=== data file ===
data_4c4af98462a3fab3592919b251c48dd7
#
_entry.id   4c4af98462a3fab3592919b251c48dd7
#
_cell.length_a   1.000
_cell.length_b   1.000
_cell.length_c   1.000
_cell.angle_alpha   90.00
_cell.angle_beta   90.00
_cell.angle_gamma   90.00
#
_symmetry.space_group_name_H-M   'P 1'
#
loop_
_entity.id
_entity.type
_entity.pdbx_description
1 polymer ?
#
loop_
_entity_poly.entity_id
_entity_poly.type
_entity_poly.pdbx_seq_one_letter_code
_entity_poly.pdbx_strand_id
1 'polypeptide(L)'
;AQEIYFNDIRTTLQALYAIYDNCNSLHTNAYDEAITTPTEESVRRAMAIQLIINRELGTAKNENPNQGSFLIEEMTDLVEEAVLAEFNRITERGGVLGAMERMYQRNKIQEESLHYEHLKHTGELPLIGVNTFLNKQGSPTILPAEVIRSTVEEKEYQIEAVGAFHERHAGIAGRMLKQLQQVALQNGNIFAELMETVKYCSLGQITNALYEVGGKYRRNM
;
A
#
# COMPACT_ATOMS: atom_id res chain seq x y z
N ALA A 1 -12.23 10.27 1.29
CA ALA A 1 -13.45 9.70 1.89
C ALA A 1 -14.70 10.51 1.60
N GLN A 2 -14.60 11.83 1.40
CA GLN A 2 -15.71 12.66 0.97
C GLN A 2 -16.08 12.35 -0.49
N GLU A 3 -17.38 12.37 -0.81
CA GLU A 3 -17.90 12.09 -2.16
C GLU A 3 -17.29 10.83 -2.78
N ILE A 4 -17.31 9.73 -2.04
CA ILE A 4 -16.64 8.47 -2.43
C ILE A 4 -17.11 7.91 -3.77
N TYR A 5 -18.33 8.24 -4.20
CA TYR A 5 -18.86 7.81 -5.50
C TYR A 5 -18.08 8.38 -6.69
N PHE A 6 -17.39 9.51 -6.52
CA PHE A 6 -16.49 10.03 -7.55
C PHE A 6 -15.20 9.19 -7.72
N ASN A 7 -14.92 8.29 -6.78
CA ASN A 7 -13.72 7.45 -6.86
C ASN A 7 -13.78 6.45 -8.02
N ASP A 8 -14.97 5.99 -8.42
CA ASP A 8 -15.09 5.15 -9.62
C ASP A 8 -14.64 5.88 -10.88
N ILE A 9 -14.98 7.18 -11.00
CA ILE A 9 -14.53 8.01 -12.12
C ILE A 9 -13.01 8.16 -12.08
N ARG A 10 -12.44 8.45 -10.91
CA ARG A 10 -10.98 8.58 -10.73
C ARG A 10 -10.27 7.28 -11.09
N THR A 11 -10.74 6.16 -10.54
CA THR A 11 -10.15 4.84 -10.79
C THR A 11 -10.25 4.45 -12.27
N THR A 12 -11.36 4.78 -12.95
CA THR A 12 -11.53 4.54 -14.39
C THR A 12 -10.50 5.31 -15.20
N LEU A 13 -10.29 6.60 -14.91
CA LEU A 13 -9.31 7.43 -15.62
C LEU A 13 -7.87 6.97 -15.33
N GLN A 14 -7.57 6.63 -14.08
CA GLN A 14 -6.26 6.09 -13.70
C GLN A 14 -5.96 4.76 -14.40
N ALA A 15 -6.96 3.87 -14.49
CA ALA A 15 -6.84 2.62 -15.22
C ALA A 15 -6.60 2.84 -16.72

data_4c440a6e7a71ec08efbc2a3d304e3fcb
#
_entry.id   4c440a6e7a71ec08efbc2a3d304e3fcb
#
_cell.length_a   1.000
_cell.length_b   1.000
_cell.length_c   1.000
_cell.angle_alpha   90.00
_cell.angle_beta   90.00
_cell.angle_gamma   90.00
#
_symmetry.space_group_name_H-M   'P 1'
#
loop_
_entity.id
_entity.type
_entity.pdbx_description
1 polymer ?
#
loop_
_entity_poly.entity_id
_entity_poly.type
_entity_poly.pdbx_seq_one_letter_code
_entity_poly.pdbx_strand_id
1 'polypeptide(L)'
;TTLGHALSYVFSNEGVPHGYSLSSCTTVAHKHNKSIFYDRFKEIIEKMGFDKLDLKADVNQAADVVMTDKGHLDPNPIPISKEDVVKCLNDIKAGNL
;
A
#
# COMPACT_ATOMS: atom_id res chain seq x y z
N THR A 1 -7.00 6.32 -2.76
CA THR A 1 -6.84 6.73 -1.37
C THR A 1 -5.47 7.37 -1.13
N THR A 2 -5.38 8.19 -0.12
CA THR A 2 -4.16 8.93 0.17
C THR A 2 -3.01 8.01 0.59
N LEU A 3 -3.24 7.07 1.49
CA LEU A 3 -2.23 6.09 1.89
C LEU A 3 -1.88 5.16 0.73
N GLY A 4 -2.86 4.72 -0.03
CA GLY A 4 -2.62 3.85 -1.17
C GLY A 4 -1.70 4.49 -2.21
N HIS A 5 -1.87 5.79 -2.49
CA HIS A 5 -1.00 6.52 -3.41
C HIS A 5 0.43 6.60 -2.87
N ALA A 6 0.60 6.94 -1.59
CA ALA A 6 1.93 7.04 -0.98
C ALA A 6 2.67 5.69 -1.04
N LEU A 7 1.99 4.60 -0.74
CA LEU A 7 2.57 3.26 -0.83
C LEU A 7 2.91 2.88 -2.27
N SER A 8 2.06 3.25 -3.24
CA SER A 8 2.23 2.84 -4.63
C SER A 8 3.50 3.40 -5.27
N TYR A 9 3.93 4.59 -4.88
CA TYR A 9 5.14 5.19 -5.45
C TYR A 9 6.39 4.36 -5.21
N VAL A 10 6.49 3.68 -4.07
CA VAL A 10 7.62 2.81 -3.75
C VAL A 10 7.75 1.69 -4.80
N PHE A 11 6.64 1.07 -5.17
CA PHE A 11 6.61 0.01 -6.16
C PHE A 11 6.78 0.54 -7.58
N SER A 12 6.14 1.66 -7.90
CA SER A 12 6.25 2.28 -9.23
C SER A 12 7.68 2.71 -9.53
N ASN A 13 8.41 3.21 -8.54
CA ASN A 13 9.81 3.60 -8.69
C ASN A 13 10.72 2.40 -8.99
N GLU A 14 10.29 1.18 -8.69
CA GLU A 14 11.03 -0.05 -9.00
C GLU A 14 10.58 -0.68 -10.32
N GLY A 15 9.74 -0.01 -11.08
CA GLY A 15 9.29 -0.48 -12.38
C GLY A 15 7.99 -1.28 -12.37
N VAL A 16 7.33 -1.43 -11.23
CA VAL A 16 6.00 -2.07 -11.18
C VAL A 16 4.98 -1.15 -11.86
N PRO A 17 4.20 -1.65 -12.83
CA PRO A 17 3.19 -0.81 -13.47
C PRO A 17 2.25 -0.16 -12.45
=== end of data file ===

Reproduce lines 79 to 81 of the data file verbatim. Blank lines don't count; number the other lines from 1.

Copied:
#
_cell.length_a   1.000
_cell.length_b   1.000